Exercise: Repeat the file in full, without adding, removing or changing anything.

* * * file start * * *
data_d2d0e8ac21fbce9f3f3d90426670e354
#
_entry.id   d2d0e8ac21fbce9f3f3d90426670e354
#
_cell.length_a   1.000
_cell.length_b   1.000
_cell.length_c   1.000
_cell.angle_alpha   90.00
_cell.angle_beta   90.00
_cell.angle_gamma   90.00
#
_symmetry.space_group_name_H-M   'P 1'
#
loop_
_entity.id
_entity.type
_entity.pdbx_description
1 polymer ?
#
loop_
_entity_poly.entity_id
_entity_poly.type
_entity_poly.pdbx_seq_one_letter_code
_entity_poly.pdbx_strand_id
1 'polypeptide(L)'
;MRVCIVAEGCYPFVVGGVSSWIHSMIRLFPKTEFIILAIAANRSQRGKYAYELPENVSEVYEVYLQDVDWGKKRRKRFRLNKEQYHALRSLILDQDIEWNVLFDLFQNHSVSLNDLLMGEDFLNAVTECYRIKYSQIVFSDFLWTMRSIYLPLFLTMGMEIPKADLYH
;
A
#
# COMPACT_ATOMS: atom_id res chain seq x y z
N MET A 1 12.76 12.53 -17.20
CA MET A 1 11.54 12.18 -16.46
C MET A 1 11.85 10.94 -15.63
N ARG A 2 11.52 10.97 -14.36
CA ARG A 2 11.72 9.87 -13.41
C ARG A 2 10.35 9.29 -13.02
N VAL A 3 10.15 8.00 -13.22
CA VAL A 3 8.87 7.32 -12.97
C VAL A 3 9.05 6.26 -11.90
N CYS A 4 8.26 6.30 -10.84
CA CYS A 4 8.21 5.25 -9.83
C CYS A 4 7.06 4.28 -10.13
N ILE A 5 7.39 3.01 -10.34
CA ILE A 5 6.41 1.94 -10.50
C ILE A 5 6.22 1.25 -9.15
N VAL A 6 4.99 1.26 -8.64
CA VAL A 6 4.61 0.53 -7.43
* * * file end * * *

data_d2d0e8ac21fbce9f3f3d90426670e354
#
_entry.id   d2d0e8ac21fbce9f3f3d90426670e354
#
_cell.length_a   1.000
_cell.length_b   1.000
_cell.length_c   1.000
_cell.angle_alpha   90.00
_cell.angle_beta   90.00
_cell.angle_gamma   90.00
#
_symmetry.space_group_name_H-M   'P 1'
#
loop_
_entity.id
_entity.type
_entity.pdbx_description
1 polymer ?
#
loop_
_entity_poly.entity_id
_entity_poly.type
_entity_poly.pdbx_seq_one_letter_code
_entity_poly.pdbx_strand_id
1 'polypeptide(L)'
;MRVCIVAEGCYPFVVGGVSSWIHSMIRLFPKTEFIILAIAANRSQRGKYAYELPENVSEVYEVYLQDVDWGKKRRKRFRLNKEQYHALRSLILDQDIEWNVLFDLFQNHSVSLNDLLMGEDFLNAVTECYRIKYSQIVFSDFLWTMRSIYLPLFLTMGMEIPKADLYH
;
A
#
# COMPACT_ATOMS: atom_id res chain seq x y z
N MET A 1 12.76 12.53 -17.20
CA MET A 1 11.54 12.18 -16.46
C MET A 1 11.85 10.94 -15.63
N ARG A 2 11.52 10.97 -14.36
CA ARG A 2 11.72 9.87 -13.41
C ARG A 2 10.35 9.29 -13.02
N VAL A 3 10.15 8.00 -13.22
CA VAL A 3 8.87 7.32 -12.97
C VAL A 3 9.05 6.26 -11.90
N CYS A 4 8.26 6.30 -10.84
CA CYS A 4 8.21 5.25 -9.83
C CYS A 4 7.06 4.28 -10.13
N ILE A 5 7.39 3.01 -10.34
CA ILE A 5 6.41 1.94 -10.50
C ILE A 5 6.22 1.25 -9.15
N VAL A 6 4.99 1.26 -8.64
CA VAL A 6 4.61 0.53 -7.43